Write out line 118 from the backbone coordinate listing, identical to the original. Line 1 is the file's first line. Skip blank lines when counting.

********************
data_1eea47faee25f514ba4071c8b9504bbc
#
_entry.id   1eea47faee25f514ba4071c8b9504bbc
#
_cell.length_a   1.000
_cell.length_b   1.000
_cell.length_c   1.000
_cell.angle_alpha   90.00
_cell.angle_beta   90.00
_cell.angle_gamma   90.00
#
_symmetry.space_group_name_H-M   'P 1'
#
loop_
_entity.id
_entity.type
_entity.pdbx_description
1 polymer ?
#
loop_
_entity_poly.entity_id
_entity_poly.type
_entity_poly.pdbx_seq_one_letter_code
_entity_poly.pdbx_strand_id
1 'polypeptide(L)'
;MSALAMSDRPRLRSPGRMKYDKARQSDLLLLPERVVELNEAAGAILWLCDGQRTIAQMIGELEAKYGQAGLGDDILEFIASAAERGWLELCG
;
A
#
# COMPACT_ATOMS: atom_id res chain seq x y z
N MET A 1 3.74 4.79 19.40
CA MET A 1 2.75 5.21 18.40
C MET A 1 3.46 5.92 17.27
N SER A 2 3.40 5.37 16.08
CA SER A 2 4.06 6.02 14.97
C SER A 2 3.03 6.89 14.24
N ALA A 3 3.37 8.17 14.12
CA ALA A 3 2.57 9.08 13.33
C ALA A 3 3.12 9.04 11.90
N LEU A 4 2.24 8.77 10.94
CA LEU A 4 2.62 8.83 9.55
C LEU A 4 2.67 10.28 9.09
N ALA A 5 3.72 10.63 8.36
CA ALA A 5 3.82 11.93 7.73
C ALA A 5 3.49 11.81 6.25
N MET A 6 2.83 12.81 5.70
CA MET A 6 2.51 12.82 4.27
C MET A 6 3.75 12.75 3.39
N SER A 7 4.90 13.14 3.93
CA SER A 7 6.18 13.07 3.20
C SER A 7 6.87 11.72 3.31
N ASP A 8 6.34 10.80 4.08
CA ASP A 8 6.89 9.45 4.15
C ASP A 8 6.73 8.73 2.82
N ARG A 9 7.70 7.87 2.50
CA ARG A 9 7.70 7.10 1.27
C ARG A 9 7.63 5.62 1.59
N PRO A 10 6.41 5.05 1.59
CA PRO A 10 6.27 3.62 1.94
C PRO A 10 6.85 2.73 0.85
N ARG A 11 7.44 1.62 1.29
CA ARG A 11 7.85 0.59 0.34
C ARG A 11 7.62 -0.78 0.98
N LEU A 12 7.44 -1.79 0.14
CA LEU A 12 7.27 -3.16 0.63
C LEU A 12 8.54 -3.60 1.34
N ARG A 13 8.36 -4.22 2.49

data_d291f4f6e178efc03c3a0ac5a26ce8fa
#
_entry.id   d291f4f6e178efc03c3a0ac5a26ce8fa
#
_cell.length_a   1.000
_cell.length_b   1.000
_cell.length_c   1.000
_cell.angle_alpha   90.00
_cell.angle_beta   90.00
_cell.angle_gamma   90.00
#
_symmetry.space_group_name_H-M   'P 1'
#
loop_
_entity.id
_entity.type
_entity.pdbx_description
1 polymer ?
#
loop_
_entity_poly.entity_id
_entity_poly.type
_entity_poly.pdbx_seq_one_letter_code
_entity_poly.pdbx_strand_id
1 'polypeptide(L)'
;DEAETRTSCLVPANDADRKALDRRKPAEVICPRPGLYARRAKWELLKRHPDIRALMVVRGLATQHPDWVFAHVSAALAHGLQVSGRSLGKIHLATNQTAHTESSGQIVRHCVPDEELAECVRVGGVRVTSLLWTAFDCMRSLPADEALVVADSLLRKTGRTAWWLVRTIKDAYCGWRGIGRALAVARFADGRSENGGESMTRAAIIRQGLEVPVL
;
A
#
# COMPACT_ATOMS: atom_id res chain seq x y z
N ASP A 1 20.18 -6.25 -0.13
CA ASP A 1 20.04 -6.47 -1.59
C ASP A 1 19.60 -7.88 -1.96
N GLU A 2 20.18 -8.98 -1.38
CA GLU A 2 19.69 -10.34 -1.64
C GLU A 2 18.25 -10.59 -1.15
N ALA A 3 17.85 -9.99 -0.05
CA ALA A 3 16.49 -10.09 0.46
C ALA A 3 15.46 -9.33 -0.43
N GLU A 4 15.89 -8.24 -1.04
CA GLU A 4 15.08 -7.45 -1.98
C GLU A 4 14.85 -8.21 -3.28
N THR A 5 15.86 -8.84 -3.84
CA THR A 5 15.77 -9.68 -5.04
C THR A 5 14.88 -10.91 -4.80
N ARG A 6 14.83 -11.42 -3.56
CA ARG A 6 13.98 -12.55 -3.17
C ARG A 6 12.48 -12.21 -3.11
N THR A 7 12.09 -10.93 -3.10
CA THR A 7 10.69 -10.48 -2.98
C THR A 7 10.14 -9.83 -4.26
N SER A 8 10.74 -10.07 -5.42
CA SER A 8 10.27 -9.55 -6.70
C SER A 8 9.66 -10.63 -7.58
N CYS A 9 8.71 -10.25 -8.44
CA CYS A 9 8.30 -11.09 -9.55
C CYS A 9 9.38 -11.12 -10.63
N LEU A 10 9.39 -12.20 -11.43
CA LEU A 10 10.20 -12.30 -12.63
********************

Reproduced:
C THR A 7 10.14 -9.83 -4.26